“We have a very weird tax system with lots of deductions and lower taxes on capital income as compared to earned income that are skewed regressively,” says Tax and Budget Analyst Hunter Blair of the nonprofit Economic Policy Institute. These are called “tax expenditures”, which essentially means the government is “spending” by not collecting taxes. For instance, the tax breaks for homeownership exceeds the entirety of spending by the Department of Housing and Urban Development. They are considered regressive because the benefit of tax expenditures are most often enjoyed by top earners more than lower income earners.
“So for the middle class, we shouldn’t be surprised that those regressive deductions aren’t doing as much as they could be,” Blair says. “The value of a deduction raises as your income tax bracket raises. It might help the upper-middle-class but it doesn’t do so in a helpful way.”
Under Trump, the wealthiest 20 percent who once had to pay estate tax on any wealth transfer of $5 Million have seen that threshold increase to $11 Million. That’s a $6 Million savings in the estate tax that will be invested and compounded. The wealth stays locked up. When a parent sees a modest bump in their paychecks thanks to a decrease in the income tax rate, that money isn’t saved or invested, it’s absorbed by costs: childcare, car repair, and healthcare. As Paul Ryan famously pointed out, that tax cut represents a CostCo membership. That’s about living, not about growing.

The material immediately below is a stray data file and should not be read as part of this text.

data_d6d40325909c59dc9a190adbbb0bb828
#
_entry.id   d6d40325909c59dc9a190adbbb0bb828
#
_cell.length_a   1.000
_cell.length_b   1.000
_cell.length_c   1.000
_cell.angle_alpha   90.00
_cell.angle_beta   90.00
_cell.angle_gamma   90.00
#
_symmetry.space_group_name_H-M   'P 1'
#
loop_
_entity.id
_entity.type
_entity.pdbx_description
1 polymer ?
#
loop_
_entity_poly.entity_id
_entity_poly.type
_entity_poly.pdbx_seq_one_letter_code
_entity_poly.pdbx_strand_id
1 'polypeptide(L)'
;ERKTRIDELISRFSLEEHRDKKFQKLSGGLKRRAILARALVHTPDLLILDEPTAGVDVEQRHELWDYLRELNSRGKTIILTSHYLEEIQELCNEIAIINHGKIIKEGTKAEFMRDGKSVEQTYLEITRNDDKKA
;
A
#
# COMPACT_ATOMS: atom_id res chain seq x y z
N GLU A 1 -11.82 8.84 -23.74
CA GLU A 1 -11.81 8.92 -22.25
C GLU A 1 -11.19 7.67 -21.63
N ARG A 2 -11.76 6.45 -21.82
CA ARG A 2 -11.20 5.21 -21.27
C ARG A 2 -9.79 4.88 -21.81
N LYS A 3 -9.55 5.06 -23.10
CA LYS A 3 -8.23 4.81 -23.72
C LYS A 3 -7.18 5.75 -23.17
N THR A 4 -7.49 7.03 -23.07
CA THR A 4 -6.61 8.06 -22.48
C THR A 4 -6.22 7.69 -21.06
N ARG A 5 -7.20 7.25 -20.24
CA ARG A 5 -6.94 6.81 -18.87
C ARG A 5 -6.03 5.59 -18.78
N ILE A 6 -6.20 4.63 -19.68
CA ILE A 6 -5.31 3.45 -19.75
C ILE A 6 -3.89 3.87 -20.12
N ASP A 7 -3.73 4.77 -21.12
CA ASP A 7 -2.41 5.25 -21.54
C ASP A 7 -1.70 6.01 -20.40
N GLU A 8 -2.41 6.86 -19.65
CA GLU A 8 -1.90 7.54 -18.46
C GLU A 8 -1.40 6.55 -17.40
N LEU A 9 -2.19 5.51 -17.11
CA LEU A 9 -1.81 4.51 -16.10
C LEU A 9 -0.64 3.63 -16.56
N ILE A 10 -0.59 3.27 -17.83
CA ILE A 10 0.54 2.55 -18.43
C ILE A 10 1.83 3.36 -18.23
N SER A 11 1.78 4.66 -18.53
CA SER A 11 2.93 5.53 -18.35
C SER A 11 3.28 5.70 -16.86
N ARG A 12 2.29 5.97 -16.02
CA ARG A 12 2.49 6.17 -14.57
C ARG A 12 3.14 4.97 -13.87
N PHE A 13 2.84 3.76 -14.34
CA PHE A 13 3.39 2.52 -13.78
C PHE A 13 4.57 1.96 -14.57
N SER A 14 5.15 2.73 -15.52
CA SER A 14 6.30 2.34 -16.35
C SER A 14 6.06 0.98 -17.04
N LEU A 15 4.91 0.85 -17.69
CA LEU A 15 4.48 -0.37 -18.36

And as upper tax brackets pay less in taxes, there is less money for the federal government to spend on education and infrastructure. And indeed that has been the case, according to Blair federal infrastructure spending has been falling for decades. That means states have to step in. But states often fill funding gaps by gas taxes, sales taxes, or sin taxes. Those taxes are applied evenly regardless of income. That means a gas tax for infrastructure spending will affect lower income and middle-class parents trying to drive to work or get their kid to school for more than the wealthy parent for whom those taxes represent a smaller portion of their income.
In fact, regressive state taxes are enough of a burden that they can significantly dampen Americas otherwise progressive system. “I think especially during times of widening income inequality, it’s important to have a progressive system that asks more of people that can actually afford to pay more,” says Davis.
He notes that the biggest financial pressures fmiddle-classass families are child care, health care cost, and higher education. There are some policy solutions being floated for these issues in Washington, but progress seems unlikely in a partisan atmosphere and under an administration determined to shrink the federal footprint. With a declining tax revenue and a ballooning deficit, it’s simply not probable that this generation of politicians will be able to push for programs that provide middle class taxpayers with more value for their money.
So, how does the math work out? There are two ways of looking at it. Taxes are an impossible tangle and the return on investment is unknowable. Or, the middle class gets what’s left. That second view seems to be the more realistic.